NHS Digital admits the organisation could have done better during the global cyber-attack that crippled parts of the NHS last month.

Speaking at NHS Confed ’17 on Wednesday, NHS Digital’s acting chief executive, Rob Shaw said that better communications could have been provided earlier.

There is a lot of negative press and publicity against us but in my opinion we did really, really well and the local organisations coped really well…but we can be better prepared and we can also make sure we in the centre, provide better communications earlier and make sure we give advice.”

Addressing the audience of industry professionals in Liverpool, Shaw spoke about NHS Digital’s role in cybersecurity, services they provide on this front and the importance of communication, education and training healthcare staff.

NHS Digital’s head of security, Dan Taylor, explained it’s all about the people.

“We need to invest in our people more and help them to make them good and better decisions; whether it be someone on reception, undergraduate coordinator, award sister, senior manager -they need to understand what their role is in securing the data of our patients”, Taylor said.

“People talk about, people, processes and technology, but if you’ve got a misconfigured firewall which may have happened in the recent attack that allowed that ransomware in, it’s individuals who make the decisions.

“It’s making sure they have the capability and training and at NHS Digital we are trying to make that happen.”

The cyber-attack that was caused by WannaCry ransomware affected 47 trusts, leading to some diverting ambulances, cancelling operations and staff reverting to pen and paper.

Taylor called out for feedback in how they can help to make that happen across the system.

“We need to make sure our own people understand their personal responsibilities; what to click, what not to click, but also we need to take responsibility as leaders to understand this is a leadership and agenda item.”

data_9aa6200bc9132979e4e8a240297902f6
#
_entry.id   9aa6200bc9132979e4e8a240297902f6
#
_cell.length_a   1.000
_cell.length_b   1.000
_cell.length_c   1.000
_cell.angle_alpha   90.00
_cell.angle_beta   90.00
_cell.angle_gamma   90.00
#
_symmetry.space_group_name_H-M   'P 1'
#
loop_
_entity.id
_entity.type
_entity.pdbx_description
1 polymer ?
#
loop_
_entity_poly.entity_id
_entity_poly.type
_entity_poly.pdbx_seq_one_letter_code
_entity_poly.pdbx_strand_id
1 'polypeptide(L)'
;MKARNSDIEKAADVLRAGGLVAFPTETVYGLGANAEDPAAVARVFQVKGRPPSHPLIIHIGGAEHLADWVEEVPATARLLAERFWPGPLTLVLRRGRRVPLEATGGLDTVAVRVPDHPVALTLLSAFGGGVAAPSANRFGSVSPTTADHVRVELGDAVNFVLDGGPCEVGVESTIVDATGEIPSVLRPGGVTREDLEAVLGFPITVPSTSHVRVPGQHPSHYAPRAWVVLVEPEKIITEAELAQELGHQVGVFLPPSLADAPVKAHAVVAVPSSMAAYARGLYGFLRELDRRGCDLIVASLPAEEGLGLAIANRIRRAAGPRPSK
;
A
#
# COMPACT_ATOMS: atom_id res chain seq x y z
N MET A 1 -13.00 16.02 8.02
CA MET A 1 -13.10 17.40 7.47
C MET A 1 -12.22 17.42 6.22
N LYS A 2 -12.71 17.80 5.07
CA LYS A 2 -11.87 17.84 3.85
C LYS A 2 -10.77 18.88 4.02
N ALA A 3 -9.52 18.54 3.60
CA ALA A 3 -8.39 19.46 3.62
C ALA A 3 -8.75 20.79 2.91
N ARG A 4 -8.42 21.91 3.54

During the May cyber-attack, NHS Digital had setup a helpline which was adopted by Papworth NHS Trust. Admittedly, Taylor said it could have been communicated better in terms of informing people of the service.

Papworth, who experienced two cyber-attacks in 12 months used the service on both occasions and found it to be very helpful.

However, Jane Berezynskyj, Papworth’s IT director, said while they found NHS Digital to be very responsive, they would like to see more advice going forward.

“What we would value more; yes, you dealt with an attack, yes you dealt with it appropriately, but here’s some of the things we suggest you do to counter this going forward”, Berezynskyj said in a video interview at the forum.

She said other trusts should take advantage of the services NHS Digital offer. “As customers, we can help influence how that service is delivered.”

NHS Digital will be conducting free data security onsite assessments this year – “We come, we listen we evaluate and we give you options on how you can improve your services – and it enables us to see where the problems are and from that information we can create guidance and information so other organisations can take that and implement it.”

Taylor said the more they are told the more they can communicate across the system.

“That top down, one size fits all doesn’t work and from a security point of view we need to make sure the services we deliver are tailored in a way that locally can be used and adopted.”

Shaw had previously addressed NHS Digital at its 31 May board meeting, and referenced the initial communications from the organisation and the 24/7 specialist helpline.

“It was obviously paramount to have clear, substantiated evidence of the issue and an accurate understanding of what steps were best to take before communicating with organisations”, he told the board.

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